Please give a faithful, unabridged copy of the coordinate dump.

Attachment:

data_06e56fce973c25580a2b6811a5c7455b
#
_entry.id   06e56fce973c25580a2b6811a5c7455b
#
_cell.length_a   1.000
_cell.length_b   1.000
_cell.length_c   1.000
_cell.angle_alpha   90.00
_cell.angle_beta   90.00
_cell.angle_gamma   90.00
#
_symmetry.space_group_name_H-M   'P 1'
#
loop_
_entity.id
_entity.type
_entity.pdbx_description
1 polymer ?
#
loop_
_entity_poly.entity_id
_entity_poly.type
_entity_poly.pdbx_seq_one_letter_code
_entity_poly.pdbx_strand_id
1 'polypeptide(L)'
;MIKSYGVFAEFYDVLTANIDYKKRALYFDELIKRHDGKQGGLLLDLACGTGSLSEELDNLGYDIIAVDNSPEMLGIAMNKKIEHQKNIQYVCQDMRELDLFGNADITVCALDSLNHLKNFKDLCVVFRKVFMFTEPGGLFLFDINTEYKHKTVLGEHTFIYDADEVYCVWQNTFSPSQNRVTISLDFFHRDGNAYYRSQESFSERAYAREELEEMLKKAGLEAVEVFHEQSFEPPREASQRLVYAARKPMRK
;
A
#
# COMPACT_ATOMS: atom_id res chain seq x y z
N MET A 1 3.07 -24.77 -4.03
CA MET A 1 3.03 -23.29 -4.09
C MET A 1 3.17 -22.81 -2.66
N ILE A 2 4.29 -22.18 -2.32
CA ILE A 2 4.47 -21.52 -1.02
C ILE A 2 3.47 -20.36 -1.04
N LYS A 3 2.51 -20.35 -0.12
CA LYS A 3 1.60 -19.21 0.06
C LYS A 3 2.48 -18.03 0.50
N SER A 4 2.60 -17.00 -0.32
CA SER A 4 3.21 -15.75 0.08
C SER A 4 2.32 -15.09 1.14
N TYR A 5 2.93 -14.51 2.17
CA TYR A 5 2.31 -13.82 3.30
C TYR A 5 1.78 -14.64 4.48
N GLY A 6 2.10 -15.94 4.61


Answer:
data_06e56fce973c25580a2b6811a5c7455b
#
_entry.id   06e56fce973c25580a2b6811a5c7455b
#
_cell.length_a   1.000
_cell.length_b   1.000
_cell.length_c   1.000
_cell.angle_alpha   90.00
_cell.angle_beta   90.00
_cell.angle_gamma   90.00
#
_symmetry.space_group_name_H-M   'P 1'
#
loop_
_entity.id
_entity.type
_entity.pdbx_description
1 polymer ?
#
loop_
_entity_poly.entity_id
_entity_poly.type
_entity_poly.pdbx_seq_one_letter_code
_entity_poly.pdbx_strand_id
1 'polypeptide(L)'
;MIKSYGVFAEFYDVLTANIDYKKRALYFDELIKRHDGKQGGLLLDLACGTGSLSEELDNLGYDIIAVDNSPEMLGIAMNKKIEHQKNIQYVCQDMRELDLFGNADITVCALDSLNHLKNFKDLCVVFRKVFMFTEPGGLFLFDINTEYKHKTVLGEHTFIYDADEVYCVWQNTFSPSQNRVTISLDFFHRDGNAYYRSQESFSERAYAREELEEMLKKAGLEAVEVFHEQSFEPPREASQRLVYAARKPMRK
;
A
#
# COMPACT_ATOMS: atom_id res chain seq x y z
N MET A 1 3.07 -24.77 -4.03
CA MET A 1 3.03 -23.29 -4.09
C MET A 1 3.17 -22.81 -2.66
N ILE A 2 4.29 -22.18 -2.32
CA ILE A 2 4.47 -21.52 -1.02
C ILE A 2 3.47 -20.36 -1.04
N LYS A 3 2.51 -20.35 -0.12
CA LYS A 3 1.60 -19.21 0.06
C LYS A 3 2.48 -18.03 0.50
N SER A 4 2.60 -17.00 -0.32
CA SER A 4 3.21 -15.75 0.08
C SER A 4 2.32 -15.09 1.14
N TYR A 5 2.93 -14.51 2.17
CA TYR A 5 2.31 -13.82 3.30
C TYR A 5 1.78 -14.64 4.48
N GLY A 6 2.10 -15.94 4.61